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  1. #1

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    35mm Slide Film vs Print Film

    Greetings!

    I've been shooting print film forever. My go to film is usually Fuji 160 pro if I know that I'll be doing people shots, or Fuji Reala for just messing around. I shoot other print film, but this is the stuff that I mainly buy. I usually use either my Canon T-70 and other Canon FD gear, or Nikon N-70 with a few zooms. I usually print to just the usual 4x6 for most photos, but I make 5x7's, 8x10's and 12-18's. Lately, I'm amking more 8x10's and the larger 12x18's.

    Anyway, I'm not that familiar with slide film. I use about one roll a year in a Kodak Stereo camera for fun. But, I'd like to learn more about it's capability, especially about it's printing capabilities. Can you get good prints from slide film, or should I stick to print film? I want to play around with some large prints, and try to get the best quality that I can. Will slide film produce better prints at say 16x20 or 20x30 then print film, or will the limiting factor be the small 35mm format? I understand that you have a lot more latitude with print film, but at the end of the day can you produce a better large prints with slide film, assuming that it is properly exposed etc.?

    I also want to mess around a bit with balck and white film. I've never really used it much as I prefer color photos. But, I think it has it's place and I'd like to give it a try. Should I go the C-41 black and white route, or try "real" black and white film. For a novice, will I see a difference.

    Lastly, I'm not a pro. But, I do enjoy producing good photos. I would like to expand my understanding of these different films. Any advie will be appreciated.

    Jeff

  2. #2
    Ian Grant's Avatar
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    There's not much choice now with reversal print materials only Ilfochrome (formrly Cibachrome) is left. However any Digital Minilab can make prints from 35mm slides and a few from 120.

    There's a significant difference in trad B&W films over C41, which is why thev C41 films are a very small segment of the market.

    Ian
    Last edited by Ian Grant; 08-23-2008 at 03:34 PM. Click to view previous post history. Reason: typo

  3. #3

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    Quote Originally Posted by Jeffrey S. Winn View Post
    Greetings!

    I've been shooting print film forever.
    Anyway, I'm not that familiar with slide film. I use about one roll a year in a Kodak Stereo camera for fun. But, I'd like to learn more about it's capability, especially about it's printing capabilities. Can you get good prints from slide film, or should I stick to print film?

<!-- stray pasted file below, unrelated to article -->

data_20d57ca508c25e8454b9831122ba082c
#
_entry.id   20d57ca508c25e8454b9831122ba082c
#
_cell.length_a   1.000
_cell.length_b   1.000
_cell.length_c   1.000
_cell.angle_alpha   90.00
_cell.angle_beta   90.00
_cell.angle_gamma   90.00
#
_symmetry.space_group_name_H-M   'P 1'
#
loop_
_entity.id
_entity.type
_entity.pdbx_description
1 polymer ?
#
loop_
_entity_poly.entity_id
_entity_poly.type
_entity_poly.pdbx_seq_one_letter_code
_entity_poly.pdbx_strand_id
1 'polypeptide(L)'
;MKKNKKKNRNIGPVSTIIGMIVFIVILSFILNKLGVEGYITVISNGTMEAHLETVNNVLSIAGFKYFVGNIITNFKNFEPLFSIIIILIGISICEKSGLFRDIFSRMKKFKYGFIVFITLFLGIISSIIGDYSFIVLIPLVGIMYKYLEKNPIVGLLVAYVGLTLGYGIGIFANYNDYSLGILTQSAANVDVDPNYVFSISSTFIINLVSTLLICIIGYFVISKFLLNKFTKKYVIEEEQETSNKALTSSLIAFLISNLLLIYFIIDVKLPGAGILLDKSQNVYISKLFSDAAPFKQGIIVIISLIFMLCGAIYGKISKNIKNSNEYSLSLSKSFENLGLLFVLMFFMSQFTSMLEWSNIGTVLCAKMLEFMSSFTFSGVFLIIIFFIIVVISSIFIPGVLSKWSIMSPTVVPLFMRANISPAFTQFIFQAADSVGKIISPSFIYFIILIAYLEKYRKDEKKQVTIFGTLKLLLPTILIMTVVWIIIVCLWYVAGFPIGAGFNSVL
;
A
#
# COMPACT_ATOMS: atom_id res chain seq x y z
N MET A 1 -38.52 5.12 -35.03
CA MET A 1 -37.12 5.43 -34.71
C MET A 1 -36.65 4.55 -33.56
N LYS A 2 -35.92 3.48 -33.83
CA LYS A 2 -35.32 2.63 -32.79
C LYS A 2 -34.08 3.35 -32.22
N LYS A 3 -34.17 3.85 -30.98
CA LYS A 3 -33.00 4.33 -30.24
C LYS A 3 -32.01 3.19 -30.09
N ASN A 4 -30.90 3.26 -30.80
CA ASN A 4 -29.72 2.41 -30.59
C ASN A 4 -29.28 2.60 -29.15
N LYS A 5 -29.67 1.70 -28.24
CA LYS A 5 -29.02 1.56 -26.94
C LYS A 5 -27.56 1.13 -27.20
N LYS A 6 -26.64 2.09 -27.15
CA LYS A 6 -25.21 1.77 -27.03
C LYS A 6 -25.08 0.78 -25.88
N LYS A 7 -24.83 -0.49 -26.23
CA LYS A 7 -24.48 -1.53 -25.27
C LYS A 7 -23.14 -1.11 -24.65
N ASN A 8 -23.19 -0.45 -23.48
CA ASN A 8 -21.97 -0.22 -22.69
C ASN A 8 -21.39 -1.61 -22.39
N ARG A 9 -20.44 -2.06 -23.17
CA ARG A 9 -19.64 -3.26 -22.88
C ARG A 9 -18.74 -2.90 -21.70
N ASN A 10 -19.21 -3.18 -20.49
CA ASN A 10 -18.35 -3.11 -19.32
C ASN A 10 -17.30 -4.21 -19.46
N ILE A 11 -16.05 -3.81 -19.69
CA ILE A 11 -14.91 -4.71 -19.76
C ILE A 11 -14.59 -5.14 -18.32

Jeff
    At this day and time, the answer would be a guarded YES! You can get good prints from slide film IF you scan and print digitally. While this is not the forum to discuss digital things...I can tell you that my commercial clients prefer 4x5 transparencies for their product shots. Excellent images can be made with modern transparency films, and you don't need proof sheets to view your initial results.

    In the past, making RA-4 prints optically from transparencies involved making an internegative. Both Kodak and Fuji made excellent materials for this purpose, but I don't know if they still do. Mini-labs, of course print on RA-4 materials, but they scan the film and expose the paper with a laser, so it is not optical printing.

  4. #4
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    It used to be a work flow issue/final desired product issue that would determine print vs. transparency film. Shooting for publication, or for the quickest proofing possible, transparencies were the way to go, eliminating the required printing step with print film, and giving printers an original positive which could be reproduced more directly, hence faster and with less generation loss. Journalism, editorial, and commercial work were shot almost entirely on transparency film. Look at the enormous number of slightly different transparency films that used to be available. It's sickening how many wonderful tools photographers had before digital that are simply gone forever for the next generations of film shooters.

    However, digital has pretty much destroyed these reasons. Anyone who needs a quick turnaround is using digital, and you have probably got to be doing quite high end work to get actual traditional analog printing done. Most printers will have the film scanned these days.

    Nowadays, the big advantage of transparencies is the tweaking you can do in development vs. print films, and how well they scan. Print films scan mighty well these days as well, so that advantage is almost gone.

    You can push and pull transparencies almost to the same degree you can push and pull black and white film. With print film, you lose significant pulling ability.

    Ilfochrome is alive. Please go to Freestyle and buy some stuff to help keep it that way!

    It is the way to go if you want shiny, saturated, contrasty color prints by default. No RA paper looks the same. The art in Ilfochrome really comes from masking, which is what you use to control contrast.

    The matte papers are now gone, but Ilfochrome labs will coat the glossy material to make it matte.

    Personally, I consider the final product and the quickness with which I need to realize it when making the decision. Also, film selections are an issue, with the fastest transparency film being ISO 400: